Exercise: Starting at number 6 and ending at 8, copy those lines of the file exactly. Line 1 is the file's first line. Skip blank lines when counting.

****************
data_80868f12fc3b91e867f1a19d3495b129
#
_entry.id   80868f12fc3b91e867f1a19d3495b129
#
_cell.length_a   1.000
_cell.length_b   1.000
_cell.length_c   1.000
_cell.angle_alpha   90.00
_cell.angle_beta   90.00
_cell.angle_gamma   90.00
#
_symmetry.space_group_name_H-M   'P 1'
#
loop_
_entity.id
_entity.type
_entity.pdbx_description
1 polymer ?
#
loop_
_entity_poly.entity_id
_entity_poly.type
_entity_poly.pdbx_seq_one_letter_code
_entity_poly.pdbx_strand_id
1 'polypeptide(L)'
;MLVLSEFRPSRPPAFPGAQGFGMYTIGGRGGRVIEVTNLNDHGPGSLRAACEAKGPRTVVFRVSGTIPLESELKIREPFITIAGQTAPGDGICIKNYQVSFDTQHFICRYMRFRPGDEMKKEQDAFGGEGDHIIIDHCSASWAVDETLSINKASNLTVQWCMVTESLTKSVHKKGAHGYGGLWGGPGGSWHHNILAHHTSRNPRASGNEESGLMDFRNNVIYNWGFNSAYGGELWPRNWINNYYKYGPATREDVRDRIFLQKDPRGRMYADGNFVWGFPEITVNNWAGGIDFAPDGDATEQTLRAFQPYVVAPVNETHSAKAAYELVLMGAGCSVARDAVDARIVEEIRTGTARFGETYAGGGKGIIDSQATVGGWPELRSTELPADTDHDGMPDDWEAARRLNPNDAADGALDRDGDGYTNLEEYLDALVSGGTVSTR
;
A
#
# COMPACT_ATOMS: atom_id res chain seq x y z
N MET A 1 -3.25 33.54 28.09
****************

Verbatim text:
_cell.length_b   1.000
_cell.length_c   1.000
_cell.angle_alpha   90.00